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An Egalitarian Regime Breeds Generosity: The Effect of Endowment Allocation Procedures on Social Preferences

  • Riyanto, Yohanes Eko
  • Zhang, Jianlin

We experimentally investigate the effect of endowment allocation procedures on social preferences using a two-stage dictator game. In the first stage, participants who were randomly selected as allocators had to perform a task in order to earn money. Better performance on the task resulted in higher earnings. In our baseline meritocratic treatment, the allocators' initial endowment was set equal to their individual earnings. We compared this with an egalitarian treatment whereby the allocators' initial endowment was set equal to the average earnings of all allocators. Essentially, high performers were taxed and under performers were subsidized by the high performers. In the second stage, the allocators had to divide their endowment with the recipients. We show that the allocators were more generous in the egalitarian treatment than in the meritocratic treatment. Interestingly, being taxed did not reduce the high performers' generosity but being subsidized did significantly increase the under performers' generosity. Thus, being treated kindly induced the under performers to reciprocate forward to other people.

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Paper provided by University Library of Munich, Germany in its series MPRA Paper with number 21727.

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Date of creation: Jan 2010
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Handle: RePEc:pra:mprapa:21727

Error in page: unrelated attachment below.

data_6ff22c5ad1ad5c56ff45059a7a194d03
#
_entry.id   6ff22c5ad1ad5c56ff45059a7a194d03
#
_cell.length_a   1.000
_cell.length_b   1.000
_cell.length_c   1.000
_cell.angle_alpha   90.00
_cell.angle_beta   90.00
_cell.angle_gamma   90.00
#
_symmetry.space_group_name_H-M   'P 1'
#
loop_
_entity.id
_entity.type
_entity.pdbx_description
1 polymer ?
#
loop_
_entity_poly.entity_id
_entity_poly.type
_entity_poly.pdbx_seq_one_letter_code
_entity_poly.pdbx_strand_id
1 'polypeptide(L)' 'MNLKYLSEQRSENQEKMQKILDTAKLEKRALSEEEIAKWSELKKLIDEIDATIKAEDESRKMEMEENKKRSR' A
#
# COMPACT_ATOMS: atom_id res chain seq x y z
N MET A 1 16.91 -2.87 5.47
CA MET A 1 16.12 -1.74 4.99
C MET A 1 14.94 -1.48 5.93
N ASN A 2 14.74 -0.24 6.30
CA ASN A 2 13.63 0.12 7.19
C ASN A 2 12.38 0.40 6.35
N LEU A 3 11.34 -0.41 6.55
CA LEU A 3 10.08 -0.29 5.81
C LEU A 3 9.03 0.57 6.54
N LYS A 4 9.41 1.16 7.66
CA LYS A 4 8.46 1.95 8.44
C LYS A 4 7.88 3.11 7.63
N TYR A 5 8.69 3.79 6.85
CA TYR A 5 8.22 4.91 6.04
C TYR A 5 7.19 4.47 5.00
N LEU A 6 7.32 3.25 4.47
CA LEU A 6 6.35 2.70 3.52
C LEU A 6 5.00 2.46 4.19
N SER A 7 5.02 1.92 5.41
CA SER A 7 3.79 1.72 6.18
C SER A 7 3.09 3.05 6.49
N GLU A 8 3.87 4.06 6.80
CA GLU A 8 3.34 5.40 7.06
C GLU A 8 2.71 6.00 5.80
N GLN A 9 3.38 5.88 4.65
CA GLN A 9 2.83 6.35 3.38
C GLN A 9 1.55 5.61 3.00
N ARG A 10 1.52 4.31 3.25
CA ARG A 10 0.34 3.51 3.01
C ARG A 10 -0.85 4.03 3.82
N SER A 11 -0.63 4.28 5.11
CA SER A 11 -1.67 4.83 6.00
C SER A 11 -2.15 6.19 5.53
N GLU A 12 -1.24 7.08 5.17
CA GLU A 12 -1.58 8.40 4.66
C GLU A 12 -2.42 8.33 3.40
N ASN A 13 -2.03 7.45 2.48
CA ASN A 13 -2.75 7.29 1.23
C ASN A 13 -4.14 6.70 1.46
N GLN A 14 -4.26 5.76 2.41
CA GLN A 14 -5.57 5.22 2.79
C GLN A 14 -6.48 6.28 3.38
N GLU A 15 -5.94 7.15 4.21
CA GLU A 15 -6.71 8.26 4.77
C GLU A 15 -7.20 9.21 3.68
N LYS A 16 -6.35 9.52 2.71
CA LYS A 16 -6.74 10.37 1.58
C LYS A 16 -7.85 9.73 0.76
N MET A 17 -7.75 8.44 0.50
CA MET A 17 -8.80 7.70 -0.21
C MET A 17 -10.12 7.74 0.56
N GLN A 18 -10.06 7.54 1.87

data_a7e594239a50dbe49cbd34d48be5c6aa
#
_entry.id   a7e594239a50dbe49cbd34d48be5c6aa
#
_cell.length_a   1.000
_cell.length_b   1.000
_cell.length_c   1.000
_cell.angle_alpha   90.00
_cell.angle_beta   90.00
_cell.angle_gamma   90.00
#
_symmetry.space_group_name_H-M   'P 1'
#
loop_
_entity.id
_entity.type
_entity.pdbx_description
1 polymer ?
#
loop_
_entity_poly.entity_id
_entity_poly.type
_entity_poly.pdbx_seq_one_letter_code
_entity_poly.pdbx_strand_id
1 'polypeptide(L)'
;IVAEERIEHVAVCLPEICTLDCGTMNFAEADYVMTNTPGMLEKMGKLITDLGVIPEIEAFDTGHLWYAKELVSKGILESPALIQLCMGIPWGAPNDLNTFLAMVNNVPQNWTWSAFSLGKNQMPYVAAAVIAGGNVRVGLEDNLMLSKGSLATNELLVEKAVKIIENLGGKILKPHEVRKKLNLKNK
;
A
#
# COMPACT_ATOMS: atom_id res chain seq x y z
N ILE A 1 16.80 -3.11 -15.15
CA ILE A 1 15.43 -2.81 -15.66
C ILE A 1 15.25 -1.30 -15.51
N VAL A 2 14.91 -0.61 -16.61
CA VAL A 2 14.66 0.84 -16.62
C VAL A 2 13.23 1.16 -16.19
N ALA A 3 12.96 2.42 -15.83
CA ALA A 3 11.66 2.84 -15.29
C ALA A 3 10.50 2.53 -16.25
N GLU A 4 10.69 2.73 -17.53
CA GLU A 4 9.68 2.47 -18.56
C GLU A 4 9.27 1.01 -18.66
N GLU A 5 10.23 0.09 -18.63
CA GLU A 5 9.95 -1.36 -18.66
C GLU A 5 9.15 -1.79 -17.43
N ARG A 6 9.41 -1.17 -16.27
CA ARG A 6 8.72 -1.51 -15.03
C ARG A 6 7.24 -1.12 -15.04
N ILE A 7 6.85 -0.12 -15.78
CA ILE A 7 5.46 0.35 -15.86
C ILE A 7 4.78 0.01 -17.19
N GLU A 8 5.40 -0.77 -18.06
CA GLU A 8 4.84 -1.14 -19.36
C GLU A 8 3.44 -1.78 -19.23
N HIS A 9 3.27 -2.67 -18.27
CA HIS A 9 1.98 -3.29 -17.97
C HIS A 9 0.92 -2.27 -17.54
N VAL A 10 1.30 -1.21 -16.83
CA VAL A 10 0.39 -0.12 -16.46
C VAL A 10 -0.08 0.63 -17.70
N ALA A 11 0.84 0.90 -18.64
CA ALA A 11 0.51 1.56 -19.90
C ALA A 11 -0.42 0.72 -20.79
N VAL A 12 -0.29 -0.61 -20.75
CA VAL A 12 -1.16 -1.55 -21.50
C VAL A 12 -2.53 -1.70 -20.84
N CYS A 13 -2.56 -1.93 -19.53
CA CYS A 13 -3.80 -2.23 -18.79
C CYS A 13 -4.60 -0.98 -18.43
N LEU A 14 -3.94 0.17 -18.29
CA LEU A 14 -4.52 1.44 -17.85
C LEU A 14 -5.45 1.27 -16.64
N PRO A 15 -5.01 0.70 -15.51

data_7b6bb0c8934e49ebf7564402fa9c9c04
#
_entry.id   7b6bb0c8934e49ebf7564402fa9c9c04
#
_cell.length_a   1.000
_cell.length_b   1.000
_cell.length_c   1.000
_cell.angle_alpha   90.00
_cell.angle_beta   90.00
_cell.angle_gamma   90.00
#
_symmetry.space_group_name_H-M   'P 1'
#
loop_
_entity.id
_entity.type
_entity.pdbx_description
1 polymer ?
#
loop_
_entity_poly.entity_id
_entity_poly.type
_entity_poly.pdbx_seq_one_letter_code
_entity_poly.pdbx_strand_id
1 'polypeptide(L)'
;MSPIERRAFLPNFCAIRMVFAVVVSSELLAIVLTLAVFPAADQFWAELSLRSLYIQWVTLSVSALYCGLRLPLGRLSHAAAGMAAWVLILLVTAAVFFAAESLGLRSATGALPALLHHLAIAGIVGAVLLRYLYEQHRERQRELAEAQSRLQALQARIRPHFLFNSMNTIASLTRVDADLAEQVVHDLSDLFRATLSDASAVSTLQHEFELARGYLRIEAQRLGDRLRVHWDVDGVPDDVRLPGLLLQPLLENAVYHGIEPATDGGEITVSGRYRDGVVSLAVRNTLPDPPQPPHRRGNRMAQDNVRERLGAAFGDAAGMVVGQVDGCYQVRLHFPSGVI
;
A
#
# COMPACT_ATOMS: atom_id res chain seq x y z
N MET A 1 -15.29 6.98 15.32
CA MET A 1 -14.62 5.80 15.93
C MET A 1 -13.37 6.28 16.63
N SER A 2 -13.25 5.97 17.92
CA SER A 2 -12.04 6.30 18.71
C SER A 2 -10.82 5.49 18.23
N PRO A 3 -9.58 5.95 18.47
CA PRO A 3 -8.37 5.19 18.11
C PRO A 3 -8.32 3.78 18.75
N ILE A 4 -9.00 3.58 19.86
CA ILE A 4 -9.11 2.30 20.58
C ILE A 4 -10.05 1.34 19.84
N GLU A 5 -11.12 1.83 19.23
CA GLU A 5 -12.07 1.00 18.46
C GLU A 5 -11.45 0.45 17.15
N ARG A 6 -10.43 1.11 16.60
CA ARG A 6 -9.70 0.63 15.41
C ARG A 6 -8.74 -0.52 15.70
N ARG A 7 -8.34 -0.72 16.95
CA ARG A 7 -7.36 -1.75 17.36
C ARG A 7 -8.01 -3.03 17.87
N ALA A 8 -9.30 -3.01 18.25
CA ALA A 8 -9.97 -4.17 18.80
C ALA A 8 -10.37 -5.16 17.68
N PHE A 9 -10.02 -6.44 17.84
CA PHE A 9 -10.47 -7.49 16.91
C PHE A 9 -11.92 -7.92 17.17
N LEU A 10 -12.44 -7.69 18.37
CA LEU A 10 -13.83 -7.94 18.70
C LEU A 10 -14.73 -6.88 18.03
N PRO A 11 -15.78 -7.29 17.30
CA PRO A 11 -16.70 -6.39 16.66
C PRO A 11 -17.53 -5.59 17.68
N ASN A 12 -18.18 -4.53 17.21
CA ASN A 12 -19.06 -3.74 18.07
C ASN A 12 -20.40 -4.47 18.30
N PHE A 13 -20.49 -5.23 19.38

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  1. Todd L. Cherry & Peter Frykblom & Jason F. Shogren, 2002. "Hardnose the Dictator," American Economic Review, American Economic Association, vol. 92(4), pages 1218-1221, September.
  2. Matthew Rabin., 1992. "Incorporating Fairness into Game Theory and Economics," Economics Working Papers 92-199, University of California at Berkeley.
  3. James Konow, 2000. "Fair Shares: Accountability and Cognitive Dissonance in Allocation Decisions," American Economic Review, American Economic Association, vol. 90(4), pages 1072-1091, September.
  4. Forsythe Robert & Horowitz Joel L. & Savin N. E. & Sefton Martin, 1994. "Fairness in Simple Bargaining Experiments," Games and Economic Behavior, Elsevier, vol. 6(3), pages 347-369, May.
  5. Todd L. Cherry & John A. List, 2004. "Examining the Role of Fairness in High Stakes Allocation Decisions," Working Papers 04-01, Department of Economics, Appalachian State University.
  6. Alexander W. Cappelen & Astri D. Hole & Erik Ø. Sørensen & Bertil Tungodden, 2005. "The Pluralism of Fairness Ideals: An Experimental Approach," CESifo Working Paper Series 1611, CESifo Group Munich.
  7. Axel Ockenfels & Gary E. Bolton, 2000. "ERC: A Theory of Equity, Reciprocity, and Competition," American Economic Review, American Economic Association, vol. 90(1), pages 166-193, March.
  8. John A. List, 2007. "On the Interpretation of Giving in Dictator Games," Journal of Political Economy, University of Chicago Press, vol. 115, pages 482-493.
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